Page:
Advise from Commercial investor request

3 Replies

Hey Folks

I have a commercial property with cash flow, that is being sought after by a developer looking to develop an adjacent property, he would like to acquire mine along with it, as it would offer a direct drive to feed his development.

My property has 2 long term tenants, but also has room to develop additional structures.

I do not want to sell and have to take any capitol gains at this time, nor do I want to try to switch properties (1031) right now.

My thought was leasing the entire property long term, say 25 to 50 or so years.

Do developers frown on long term leasing?

Any other thought on how else to approach this?

@Steve P. offer to do a JV and take pay chunks so you split up the gain over a few years. Not an accountant but I have seen this done, and developers like because they dont have to tie up so much cash, + you get your cash flow for as long as possible.

I think you lease option would need to be a lot longer than 20 years for a developer to be interested. The issue is they building and can sell it, but anyone buying it knows that the lease eventually comes due and you end up owning the building. This makes selling it in the future very difficult (CAP Rates go WAY up). If you do an 50+ year ground lease it is more attractive in general. Selling the ground lease is not necessarily difficult for you, but I would imagine you will have a hard time getting a developer to bite.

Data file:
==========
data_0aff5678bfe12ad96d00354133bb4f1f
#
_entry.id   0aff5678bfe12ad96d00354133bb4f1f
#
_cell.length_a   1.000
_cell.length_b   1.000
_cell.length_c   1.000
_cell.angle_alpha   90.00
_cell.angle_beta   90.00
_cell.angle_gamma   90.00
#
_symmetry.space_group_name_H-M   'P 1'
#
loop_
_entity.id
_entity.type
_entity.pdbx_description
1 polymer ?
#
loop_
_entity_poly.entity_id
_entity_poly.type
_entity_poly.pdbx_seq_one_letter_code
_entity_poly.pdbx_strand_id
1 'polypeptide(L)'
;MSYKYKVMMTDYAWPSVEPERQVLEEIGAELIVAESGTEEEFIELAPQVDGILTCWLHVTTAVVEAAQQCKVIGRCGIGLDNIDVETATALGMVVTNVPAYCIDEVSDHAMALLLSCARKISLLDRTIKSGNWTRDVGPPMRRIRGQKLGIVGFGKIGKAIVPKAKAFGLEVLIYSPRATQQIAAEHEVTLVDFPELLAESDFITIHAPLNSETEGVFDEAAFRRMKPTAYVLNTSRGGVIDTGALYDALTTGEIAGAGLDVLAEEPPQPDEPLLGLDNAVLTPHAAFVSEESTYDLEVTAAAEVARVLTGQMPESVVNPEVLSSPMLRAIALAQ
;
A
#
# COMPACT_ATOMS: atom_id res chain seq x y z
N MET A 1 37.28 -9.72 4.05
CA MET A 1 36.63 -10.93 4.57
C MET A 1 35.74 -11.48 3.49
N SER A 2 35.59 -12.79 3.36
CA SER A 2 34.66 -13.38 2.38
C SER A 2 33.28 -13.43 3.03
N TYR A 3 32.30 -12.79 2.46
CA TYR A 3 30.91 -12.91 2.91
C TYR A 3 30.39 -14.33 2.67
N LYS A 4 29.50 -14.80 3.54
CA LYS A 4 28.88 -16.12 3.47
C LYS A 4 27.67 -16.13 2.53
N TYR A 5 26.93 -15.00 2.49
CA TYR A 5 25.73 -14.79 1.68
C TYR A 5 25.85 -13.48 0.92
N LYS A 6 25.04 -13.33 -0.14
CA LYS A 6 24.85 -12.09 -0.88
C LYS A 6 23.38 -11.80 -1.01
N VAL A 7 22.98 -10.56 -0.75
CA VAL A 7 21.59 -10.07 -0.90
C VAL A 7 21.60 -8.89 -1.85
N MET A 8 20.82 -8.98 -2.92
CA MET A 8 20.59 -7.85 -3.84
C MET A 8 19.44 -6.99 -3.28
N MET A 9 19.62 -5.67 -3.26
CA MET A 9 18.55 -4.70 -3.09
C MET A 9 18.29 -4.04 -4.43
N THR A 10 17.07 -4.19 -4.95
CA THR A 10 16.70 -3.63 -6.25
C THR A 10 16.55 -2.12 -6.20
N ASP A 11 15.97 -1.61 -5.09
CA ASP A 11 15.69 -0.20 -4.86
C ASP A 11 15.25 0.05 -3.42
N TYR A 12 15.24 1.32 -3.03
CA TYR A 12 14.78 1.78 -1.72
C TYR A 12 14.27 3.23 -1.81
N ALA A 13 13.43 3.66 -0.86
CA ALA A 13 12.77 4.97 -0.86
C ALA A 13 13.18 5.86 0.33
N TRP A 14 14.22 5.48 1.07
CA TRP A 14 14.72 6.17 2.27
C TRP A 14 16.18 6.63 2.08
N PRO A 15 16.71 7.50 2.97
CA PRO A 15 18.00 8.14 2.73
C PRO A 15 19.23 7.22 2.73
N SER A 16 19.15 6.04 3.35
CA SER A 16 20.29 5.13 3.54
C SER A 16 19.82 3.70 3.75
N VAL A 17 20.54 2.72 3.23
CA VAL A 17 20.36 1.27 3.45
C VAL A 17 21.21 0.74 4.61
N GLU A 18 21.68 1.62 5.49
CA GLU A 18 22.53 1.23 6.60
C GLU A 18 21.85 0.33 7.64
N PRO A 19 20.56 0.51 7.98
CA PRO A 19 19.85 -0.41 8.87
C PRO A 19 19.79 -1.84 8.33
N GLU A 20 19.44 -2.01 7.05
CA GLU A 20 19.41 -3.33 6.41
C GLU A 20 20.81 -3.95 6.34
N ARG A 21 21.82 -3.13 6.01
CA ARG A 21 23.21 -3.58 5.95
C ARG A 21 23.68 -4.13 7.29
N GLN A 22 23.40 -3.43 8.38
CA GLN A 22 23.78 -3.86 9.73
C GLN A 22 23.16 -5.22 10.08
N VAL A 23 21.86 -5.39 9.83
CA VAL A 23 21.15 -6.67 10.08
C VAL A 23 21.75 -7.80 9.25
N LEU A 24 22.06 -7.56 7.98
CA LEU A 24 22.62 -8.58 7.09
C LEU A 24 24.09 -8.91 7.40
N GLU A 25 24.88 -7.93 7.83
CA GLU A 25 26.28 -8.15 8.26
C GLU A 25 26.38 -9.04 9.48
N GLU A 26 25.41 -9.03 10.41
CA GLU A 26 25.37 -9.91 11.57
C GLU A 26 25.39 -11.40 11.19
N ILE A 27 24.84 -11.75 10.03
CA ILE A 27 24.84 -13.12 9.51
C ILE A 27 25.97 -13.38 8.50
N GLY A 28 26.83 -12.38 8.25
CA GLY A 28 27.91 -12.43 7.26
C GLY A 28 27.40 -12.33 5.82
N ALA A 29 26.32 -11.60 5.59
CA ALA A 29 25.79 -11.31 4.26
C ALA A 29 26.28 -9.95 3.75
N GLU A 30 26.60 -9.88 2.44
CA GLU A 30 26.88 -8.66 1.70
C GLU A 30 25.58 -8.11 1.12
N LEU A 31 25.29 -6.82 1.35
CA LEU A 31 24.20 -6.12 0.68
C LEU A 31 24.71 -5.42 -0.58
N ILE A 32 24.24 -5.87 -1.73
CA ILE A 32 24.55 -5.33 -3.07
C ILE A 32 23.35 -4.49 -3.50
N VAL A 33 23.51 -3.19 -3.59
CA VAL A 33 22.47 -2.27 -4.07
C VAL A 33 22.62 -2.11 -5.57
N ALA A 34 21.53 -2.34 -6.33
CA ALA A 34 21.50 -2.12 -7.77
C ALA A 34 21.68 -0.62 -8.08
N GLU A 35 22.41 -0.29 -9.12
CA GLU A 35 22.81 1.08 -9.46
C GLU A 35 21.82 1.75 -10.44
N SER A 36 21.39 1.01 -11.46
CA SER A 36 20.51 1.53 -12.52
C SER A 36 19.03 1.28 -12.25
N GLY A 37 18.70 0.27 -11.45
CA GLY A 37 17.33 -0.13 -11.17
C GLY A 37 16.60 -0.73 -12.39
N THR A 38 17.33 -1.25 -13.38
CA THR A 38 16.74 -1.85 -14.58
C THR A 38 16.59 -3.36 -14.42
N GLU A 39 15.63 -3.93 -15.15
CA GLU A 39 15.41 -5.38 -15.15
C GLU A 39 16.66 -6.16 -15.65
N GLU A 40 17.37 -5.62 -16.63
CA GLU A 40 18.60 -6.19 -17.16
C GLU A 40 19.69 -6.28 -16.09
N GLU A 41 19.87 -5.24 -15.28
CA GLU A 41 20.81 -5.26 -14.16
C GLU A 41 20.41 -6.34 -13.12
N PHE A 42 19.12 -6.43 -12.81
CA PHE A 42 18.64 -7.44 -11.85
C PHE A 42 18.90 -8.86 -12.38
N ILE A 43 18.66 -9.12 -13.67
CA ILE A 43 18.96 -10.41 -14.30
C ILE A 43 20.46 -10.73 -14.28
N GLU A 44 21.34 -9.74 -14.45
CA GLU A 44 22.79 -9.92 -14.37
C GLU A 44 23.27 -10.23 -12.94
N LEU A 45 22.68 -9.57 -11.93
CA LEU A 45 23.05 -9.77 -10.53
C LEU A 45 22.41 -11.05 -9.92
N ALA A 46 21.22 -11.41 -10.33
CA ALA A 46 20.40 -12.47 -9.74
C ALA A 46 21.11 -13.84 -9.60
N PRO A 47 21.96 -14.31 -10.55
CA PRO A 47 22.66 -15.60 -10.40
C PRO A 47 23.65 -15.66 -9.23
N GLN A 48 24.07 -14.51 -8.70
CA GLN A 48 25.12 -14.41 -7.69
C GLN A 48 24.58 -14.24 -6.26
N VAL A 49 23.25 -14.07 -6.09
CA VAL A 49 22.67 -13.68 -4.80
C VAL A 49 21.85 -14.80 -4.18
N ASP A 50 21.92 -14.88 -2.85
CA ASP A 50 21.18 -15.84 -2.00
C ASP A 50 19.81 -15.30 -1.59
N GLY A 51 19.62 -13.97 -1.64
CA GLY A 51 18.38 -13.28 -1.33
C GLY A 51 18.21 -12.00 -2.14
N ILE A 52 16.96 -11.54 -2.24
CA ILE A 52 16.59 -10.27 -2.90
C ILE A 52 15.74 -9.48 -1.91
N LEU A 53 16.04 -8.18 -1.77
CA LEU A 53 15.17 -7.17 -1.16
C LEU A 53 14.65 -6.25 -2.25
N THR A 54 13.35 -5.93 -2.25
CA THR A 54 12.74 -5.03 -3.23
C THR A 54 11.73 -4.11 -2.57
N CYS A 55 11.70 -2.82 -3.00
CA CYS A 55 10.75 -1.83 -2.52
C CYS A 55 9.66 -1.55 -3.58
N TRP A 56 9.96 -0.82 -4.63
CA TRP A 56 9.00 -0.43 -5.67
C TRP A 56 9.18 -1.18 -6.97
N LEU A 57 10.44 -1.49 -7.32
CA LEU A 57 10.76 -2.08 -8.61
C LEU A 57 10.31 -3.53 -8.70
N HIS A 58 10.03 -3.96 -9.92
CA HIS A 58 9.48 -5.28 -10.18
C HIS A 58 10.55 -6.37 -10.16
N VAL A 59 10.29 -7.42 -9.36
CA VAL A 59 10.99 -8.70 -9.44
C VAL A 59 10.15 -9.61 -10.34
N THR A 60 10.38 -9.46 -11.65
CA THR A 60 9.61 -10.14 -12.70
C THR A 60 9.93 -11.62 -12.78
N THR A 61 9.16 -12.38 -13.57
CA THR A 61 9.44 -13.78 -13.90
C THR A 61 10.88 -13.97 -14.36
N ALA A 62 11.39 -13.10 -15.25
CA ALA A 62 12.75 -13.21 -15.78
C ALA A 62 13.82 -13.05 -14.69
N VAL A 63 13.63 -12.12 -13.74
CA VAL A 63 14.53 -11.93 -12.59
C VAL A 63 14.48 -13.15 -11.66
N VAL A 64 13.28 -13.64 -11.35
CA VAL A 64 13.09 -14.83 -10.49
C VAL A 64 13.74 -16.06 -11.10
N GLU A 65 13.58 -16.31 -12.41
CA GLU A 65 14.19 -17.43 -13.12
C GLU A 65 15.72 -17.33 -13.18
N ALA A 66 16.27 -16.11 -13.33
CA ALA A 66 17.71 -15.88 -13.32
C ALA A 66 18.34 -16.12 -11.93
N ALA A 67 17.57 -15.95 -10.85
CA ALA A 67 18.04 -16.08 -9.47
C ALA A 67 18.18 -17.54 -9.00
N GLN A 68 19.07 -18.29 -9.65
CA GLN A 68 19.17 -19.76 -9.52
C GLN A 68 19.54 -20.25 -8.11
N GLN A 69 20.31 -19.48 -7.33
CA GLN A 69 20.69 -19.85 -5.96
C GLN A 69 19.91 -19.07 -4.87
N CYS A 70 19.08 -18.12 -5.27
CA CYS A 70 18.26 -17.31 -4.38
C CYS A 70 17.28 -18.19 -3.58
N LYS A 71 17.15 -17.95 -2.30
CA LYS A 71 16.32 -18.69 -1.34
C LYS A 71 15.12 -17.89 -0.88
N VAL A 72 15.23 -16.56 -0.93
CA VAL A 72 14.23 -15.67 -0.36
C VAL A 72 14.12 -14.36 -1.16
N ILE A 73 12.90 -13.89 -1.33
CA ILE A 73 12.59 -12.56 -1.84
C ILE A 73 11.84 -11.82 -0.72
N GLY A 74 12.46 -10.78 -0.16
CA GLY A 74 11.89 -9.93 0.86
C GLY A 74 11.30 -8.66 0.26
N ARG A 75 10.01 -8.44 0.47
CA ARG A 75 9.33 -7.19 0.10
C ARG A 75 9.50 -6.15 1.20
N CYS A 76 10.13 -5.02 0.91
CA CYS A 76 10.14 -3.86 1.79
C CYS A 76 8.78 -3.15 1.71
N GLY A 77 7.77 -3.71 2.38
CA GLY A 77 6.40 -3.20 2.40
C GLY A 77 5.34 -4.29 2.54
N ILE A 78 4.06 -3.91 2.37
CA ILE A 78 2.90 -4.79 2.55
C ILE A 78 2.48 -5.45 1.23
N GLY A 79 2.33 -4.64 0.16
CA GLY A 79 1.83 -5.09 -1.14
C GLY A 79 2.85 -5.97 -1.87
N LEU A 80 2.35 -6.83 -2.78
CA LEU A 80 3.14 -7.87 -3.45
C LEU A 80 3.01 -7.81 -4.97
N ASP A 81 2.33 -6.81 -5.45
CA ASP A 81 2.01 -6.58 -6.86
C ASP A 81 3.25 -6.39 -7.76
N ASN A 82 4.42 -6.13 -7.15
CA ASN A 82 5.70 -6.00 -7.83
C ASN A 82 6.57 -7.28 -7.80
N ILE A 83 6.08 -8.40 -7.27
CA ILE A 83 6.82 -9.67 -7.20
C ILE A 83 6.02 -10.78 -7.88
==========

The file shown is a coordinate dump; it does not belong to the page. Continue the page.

I think finding a more creative solution like @Jeremy Tillotson  mentions is prob a better approach! 

Remember any type of JV you are "getting in bed" with that developer for the good or the bad.

You have to really vet that developer to see if they are a big developer nationally, small developer but established locally in the area they want to do a project in.

In some cases depending on size of the project you will have a small developer locally, a big developer backing them, and a consultant driving the project and keeping everyone working together.

You have to make sure the developer has a track record in the asset class they are building. For instance if the total project is 100,000 sq ft retail and they have completed 10 projects like this before that can be a plus. If they have only completed a 10,000 sq ft or they have completed 100,000 sq ft but for industrial then it's different.

So you have to take a ton of metrics and analyze to see if a JV makes sense. I have seen some work out and others turn into a mess with the seller saying they will never to do that with one of their properties again.

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